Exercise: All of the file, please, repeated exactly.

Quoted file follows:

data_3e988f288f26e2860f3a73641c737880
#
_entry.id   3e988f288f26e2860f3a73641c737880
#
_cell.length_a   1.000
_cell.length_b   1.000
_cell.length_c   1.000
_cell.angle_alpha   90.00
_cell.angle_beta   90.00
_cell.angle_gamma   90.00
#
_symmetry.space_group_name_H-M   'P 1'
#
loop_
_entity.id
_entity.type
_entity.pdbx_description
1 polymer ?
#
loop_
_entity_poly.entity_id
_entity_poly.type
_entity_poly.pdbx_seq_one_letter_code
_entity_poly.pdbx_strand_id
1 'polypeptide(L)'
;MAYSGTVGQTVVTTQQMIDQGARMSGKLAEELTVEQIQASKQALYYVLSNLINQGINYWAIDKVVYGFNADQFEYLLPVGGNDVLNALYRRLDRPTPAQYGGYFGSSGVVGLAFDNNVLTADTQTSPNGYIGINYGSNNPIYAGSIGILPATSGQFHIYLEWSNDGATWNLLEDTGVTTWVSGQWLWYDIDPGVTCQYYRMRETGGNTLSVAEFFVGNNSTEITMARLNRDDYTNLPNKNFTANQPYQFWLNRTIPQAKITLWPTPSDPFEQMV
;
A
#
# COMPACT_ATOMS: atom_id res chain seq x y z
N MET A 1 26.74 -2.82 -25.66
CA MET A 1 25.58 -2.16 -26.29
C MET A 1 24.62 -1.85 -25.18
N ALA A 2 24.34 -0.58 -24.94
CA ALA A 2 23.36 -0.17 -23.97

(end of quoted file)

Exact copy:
data_3e988f288f26e2860f3a73641c737880
#
_entry.id   3e988f288f26e2860f3a73641c737880
#
_cell.length_a   1.000
_cell.length_b   1.000
_cell.length_c   1.000
_cell.angle_alpha   90.00
_cell.angle_beta   90.00
_cell.angle_gamma   90.00
#
_symmetry.space_group_name_H-M   'P 1'
#
loop_
_entity.id
_entity.type
_entity.pdbx_description
1 polymer ?
#
loop_
_entity_poly.entity_id
_entity_poly.type
_entity_poly.pdbx_seq_one_letter_code
_entity_poly.pdbx_strand_id
1 'polypeptide(L)'
;MAYSGTVGQTVVTTQQMIDQGARMSGKLAEELTVEQIQASKQALYYVLSNLINQGINYWAIDKVVYGFNADQFEYLLPVGGNDVLNALYRRLDRPTPAQYGGYFGSSGVVGLAFDNNVLTADTQTSPNGYIGINYGSNNPIYAGSIGILPATSGQFHIYLEWSNDGATWNLLEDTGVTTWVSGQWLWYDIDPGVTCQYYRMRETGGNTLSVAEFFVGNNSTEITMARLNRDDYTNLPNKNFTANQPYQFWLNRTIPQAKITLWPTPSDPFEQMV
;
A
#
# COMPACT_ATOMS: atom_id res chain seq x y z
N MET A 1 26.74 -2.82 -25.66
CA MET A 1 25.58 -2.16 -26.29
C MET A 1 24.62 -1.85 -25.18
N ALA A 2 24.34 -0.58 -24.94
CA ALA A 2 23.36 -0.17 -23.97